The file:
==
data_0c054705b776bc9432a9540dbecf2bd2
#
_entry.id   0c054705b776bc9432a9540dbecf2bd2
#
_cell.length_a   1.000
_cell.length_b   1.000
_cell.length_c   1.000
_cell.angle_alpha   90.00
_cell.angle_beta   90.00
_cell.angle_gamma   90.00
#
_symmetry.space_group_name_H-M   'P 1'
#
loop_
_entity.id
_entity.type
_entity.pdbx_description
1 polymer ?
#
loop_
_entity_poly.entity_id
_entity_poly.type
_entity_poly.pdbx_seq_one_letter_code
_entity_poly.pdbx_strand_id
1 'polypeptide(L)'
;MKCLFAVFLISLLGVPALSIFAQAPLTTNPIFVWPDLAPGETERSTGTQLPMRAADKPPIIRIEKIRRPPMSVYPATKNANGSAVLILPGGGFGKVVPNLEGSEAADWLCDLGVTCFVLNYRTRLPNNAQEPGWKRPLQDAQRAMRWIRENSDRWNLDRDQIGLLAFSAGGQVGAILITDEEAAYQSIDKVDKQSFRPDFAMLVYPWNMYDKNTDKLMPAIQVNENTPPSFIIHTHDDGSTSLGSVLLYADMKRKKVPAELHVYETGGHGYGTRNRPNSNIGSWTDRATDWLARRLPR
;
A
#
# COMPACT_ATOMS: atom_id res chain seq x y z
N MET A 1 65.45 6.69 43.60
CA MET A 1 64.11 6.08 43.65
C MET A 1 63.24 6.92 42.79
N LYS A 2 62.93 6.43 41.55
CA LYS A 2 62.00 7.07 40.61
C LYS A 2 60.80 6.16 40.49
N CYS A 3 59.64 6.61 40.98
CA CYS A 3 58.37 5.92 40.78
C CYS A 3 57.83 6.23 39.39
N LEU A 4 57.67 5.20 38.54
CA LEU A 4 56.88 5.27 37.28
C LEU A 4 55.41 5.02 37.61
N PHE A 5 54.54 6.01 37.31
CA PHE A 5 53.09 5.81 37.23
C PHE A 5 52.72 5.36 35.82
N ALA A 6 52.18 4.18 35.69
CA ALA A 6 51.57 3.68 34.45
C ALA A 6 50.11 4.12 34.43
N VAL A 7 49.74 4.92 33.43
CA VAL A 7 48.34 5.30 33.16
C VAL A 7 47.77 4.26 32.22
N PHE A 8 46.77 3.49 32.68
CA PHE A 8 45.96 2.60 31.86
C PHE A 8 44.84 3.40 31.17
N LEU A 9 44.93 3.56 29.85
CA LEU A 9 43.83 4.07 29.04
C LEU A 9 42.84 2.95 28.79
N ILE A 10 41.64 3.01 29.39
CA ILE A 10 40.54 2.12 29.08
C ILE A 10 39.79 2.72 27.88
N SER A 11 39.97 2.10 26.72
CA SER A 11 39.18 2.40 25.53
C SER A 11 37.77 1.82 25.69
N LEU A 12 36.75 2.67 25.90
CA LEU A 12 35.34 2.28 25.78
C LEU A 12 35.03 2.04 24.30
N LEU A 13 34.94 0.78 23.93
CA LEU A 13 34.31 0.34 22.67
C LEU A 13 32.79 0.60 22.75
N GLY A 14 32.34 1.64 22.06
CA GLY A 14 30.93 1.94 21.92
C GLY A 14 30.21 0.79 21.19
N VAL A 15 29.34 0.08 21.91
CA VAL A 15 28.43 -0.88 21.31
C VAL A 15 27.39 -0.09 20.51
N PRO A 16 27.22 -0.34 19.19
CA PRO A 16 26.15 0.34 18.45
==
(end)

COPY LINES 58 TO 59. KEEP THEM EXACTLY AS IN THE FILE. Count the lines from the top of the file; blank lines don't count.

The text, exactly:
N ILE A 10 41.64 3.01 29.39
CA ILE A 10 40.54 2.12 29.08